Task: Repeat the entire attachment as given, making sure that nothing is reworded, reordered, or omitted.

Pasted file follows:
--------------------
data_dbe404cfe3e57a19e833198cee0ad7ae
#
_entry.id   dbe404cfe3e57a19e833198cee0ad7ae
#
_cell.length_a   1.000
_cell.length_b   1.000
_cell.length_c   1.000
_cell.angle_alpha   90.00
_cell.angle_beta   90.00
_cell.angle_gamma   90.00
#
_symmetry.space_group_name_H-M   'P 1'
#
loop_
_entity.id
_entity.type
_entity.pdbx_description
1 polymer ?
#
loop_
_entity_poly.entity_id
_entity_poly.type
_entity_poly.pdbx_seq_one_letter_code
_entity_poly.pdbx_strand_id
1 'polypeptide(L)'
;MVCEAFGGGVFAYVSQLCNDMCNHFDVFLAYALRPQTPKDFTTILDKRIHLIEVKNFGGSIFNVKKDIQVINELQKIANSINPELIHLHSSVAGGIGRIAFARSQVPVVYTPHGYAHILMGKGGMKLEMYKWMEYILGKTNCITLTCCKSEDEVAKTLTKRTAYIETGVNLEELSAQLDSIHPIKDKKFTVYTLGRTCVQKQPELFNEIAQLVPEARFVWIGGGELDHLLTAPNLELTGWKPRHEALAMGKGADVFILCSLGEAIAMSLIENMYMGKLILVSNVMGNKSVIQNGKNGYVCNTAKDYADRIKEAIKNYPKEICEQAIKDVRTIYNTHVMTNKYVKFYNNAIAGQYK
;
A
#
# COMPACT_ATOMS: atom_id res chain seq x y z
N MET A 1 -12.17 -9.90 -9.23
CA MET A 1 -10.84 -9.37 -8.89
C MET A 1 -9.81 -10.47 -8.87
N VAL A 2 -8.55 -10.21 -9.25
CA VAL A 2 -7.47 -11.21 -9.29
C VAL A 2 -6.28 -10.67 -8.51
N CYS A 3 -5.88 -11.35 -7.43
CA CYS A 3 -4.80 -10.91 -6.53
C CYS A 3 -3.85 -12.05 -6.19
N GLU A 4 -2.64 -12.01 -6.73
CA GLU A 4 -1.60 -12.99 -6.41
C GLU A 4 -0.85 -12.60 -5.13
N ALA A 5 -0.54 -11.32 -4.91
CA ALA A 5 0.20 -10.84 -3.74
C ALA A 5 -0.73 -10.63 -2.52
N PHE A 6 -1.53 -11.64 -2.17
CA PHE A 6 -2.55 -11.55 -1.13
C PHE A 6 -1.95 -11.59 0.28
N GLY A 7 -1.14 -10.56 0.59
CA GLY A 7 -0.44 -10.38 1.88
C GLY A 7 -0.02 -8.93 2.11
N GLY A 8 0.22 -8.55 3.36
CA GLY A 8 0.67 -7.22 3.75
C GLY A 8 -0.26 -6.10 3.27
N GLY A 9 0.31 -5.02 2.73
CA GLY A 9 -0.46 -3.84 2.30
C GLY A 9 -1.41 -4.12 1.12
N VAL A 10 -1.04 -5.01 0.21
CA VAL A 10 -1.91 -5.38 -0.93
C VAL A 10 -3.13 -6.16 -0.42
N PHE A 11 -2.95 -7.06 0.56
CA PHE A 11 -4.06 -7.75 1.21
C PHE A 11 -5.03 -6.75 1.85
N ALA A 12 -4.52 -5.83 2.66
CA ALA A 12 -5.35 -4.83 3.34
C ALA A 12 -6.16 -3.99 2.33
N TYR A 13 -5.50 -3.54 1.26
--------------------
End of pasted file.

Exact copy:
data_dbe404cfe3e57a19e833198cee0ad7ae
#
_entry.id   dbe404cfe3e57a19e833198cee0ad7ae
#
_cell.length_a   1.000
_cell.length_b   1.000
_cell.length_c   1.000
_cell.angle_alpha   90.00
_cell.angle_beta   90.00
_cell.angle_gamma   90.00
#
_symmetry.space_group_name_H-M   'P 1'
#
loop_
_entity.id
_entity.type
_entity.pdbx_description
1 polymer ?
#
loop_
_entity_poly.entity_id
_entity_poly.type
_entity_poly.pdbx_seq_one_letter_code
_entity_poly.pdbx_strand_id
1 'polypeptide(L)'
;MVCEAFGGGVFAYVSQLCNDMCNHFDVFLAYALRPQTPKDFTTILDKRIHLIEVKNFGGSIFNVKKDIQVINELQKIANSINPELIHLHSSVAGGIGRIAFARSQVPVVYTPHGYAHILMGKGGMKLEMYKWMEYILGKTNCITLTCCKSEDEVAKTLTKRTAYIETGVNLEELSAQLDSIHPIKDKKFTVYTLGRTCVQKQPELFNEIAQLVPEARFVWIGGGELDHLLTAPNLELTGWKPRHEALAMGKGADVFILCSLGEAIAMSLIENMYMGKLILVSNVMGNKSVIQNGKNGYVCNTAKDYADRIKEAIKNYPKEICEQAIKDVRTIYNTHVMTNKYVKFYNNAIAGQYK
;
A
#
# COMPACT_ATOMS: atom_id res chain seq x y z
N MET A 1 -12.17 -9.90 -9.23
CA MET A 1 -10.84 -9.37 -8.89
C MET A 1 -9.81 -10.47 -8.87
N VAL A 2 -8.55 -10.21 -9.25
CA VAL A 2 -7.47 -11.21 -9.29
C VAL A 2 -6.28 -10.67 -8.51
N CYS A 3 -5.88 -11.35 -7.43
CA CYS A 3 -4.80 -10.91 -6.53
C CYS A 3 -3.85 -12.05 -6.19
N GLU A 4 -2.64 -12.01 -6.73
CA GLU A 4 -1.60 -12.99 -6.41
C GLU A 4 -0.85 -12.60 -5.13
N ALA A 5 -0.54 -11.32 -4.91
CA ALA A 5 0.20 -10.84 -3.74
C ALA A 5 -0.73 -10.63 -2.52
N PHE A 6 -1.53 -11.64 -2.17
CA PHE A 6 -2.55 -11.55 -1.13
C PHE A 6 -1.95 -11.59 0.28
N GLY A 7 -1.14 -10.56 0.59
CA GLY A 7 -0.44 -10.38 1.88
C GLY A 7 -0.02 -8.93 2.11
N GLY A 8 0.22 -8.55 3.36
CA GLY A 8 0.67 -7.22 3.75
C GLY A 8 -0.26 -6.10 3.27
N GLY A 9 0.31 -5.02 2.73
CA GLY A 9 -0.46 -3.84 2.30
C GLY A 9 -1.41 -4.12 1.12
N VAL A 10 -1.04 -5.01 0.21
CA VAL A 10 -1.91 -5.38 -0.93
C VAL A 10 -3.13 -6.16 -0.42
N PHE A 11 -2.95 -7.06 0.56
CA PHE A 11 -4.06 -7.75 1.21
C PHE A 11 -5.03 -6.75 1.85
N ALA A 12 -4.52 -5.83 2.66
CA ALA A 12 -5.35 -4.83 3.34
C ALA A 12 -6.16 -3.99 2.33
N TYR A 13 -5.50 -3.54 1.26